|The most biologically diverse of the country’s national parks and its first, Chobe National Park is home to the largest population of Kalahari Elephants in the world.|
Reason to visit: It may not be situated within either of the countries that share Victoria Falls, but Chobe National park is just a short hop, skip and a jump away in northern Botswana. The most biologically diverse of the country’s national parks and its first, Chobe is home to the largest population of Kalahari Elephants in the world. In addition, there are towering giraffe, puku antelope, Sable and Cape buffalo, kudus, zebra, lion and wildebeest. Around 450 species of birds are also represented within the park, including ibis, Bateleur eagles, lappet-faced goshawks and falcons.
Chobe can be divided into four main ecosystems and the wildlife you see will depend on where you visit. In the lush floodplains and woodlands of the Chobe River in the northeast, also known as Serondela, expect to see large mammals such as elephants and giraffe congregating around water sources, together with an abundance of water fowl. On the rolling savannah of the Savuti Marshland in the west lions can be spotted and this is the best place to witness the annual zebra migration. In the riverine woodlands of the Linyanti Marsh in the northwest Roan and Sable antelopes, as well as hippopotamus can be seen, and in the hot, dry Nogatsaa grass woodland in the middle expect to come across the elegant eland.
When to visit: While the late dry season (September/October) is best for spotting big-game wildlife, the birdlife is exceptional in the rainy Summer months of December through to March.
How far from Victoria Falls: It’s just over an hours drive (85km) from Victoria Falls to Kasane, the access point for Chobe National Park near Serondela. From here you can drive through the park to visit the more remote and less-visited ecosystems and a stay of three or more nights is recommended to really do this park justice.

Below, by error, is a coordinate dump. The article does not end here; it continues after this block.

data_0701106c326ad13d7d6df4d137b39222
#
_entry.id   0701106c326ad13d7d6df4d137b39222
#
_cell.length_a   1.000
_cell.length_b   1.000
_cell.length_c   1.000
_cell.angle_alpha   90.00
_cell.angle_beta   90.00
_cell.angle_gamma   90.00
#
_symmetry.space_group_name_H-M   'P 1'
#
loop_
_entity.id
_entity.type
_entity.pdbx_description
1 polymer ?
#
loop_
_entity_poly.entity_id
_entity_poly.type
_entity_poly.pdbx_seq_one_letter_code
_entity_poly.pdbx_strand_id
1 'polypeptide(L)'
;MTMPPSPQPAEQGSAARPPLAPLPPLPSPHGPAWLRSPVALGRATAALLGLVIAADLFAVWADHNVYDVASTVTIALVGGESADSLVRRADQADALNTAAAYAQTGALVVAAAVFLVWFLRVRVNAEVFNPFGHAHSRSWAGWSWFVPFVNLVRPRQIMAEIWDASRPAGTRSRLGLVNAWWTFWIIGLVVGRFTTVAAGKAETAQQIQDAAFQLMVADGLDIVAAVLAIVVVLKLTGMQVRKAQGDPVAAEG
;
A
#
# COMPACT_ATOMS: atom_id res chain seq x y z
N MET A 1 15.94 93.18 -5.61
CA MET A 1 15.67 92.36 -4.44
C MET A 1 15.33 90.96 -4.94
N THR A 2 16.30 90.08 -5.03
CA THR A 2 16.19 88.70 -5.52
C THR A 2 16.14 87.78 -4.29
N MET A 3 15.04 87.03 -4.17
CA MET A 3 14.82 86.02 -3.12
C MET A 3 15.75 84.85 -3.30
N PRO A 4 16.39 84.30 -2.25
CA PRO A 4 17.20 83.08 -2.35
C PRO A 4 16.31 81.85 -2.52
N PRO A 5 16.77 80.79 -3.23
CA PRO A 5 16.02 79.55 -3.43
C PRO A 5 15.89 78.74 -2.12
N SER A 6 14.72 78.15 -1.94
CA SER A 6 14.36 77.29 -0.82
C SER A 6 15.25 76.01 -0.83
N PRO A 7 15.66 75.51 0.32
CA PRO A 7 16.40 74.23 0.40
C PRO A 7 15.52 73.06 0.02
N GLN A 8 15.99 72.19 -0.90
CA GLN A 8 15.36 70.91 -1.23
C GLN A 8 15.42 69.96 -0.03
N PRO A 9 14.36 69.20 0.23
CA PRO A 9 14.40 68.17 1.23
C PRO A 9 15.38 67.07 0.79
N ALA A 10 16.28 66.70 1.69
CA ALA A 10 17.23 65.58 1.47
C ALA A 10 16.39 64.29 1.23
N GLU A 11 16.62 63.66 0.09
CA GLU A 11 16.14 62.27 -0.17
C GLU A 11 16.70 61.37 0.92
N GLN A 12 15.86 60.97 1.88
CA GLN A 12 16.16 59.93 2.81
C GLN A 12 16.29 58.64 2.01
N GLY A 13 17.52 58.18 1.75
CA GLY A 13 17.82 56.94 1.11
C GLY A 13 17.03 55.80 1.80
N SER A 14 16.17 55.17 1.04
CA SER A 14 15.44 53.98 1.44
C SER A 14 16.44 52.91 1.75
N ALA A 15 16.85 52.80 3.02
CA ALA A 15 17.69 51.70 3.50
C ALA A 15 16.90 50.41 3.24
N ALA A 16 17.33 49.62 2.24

Explore the seasonal islands and waterways of the Okavango Delta
|The immense inland delta, listed as a UNESCO World Heritage Site, is a landscape of seasonal islands and wetlands, formed by the waters of the Okavango River that flood the savannah.|
Reason to visit: While it may be more far flung from Victoria Falls than Chobe National Park, the journey to the watery wonderland of the Okavango Delta is well worth it. This immense inland delta, listed as a UNESCO World Heritage Site, is a landscape of seasonal islands and wetlands, formed by the waters of the Okavango River that flood the savannah.
The park is traversed by large herds of African bush elephant and buffalo, blue wildebeest, lechwe antelope, greater kudu, springbok, nile crocodile and both black and white rhinoceros, together with more than 400 recorded bird species.
Lodges are set spectacularly within this oasis, allowing you to be immersed in the landscape, and scenic flights offer a fantastic perspective on its immensity and beauty. On the ground, both mokoro canoe trips and walking safaris get you within close proximity to the wildlife while some sections of the park can also be accessed on 4x4 game drives.
When to visit: June through to August sees the highest water levels, making canoe and boating safaris an excellent way to explore the park, while September and October are the driest months when wildlife is concentrated around water sources and you can explore on foot and by vehicle. For twitchers, the rainy season from November through to April sees the most impressive birdlife when migratory species flock to the region.
How far from Victoria Falls: From Victoria Falls it’s a 680km drive of around nine hours to Maun, the gateway for the Okavango Delta. Considering the drive involved and the diverse game-viewing opportunities on offer, allow yourself a few days to explore the park, taking in all possible angles.
Choose your safari route around Victoria Falls
Victoria Falls’ location right in the centre of southern Africa makes it the perfect stop en route to or from some of the region’s premier wildlife-viewing parks, offering a diverse range of landscapes to explore. Whether you are traveling by road or taking short internal flights, it’s easy to construct an itinerary that lets you experience this spectacular natural wonder alongside the continent’s famed big game and birdlife, no matter which way you are headed.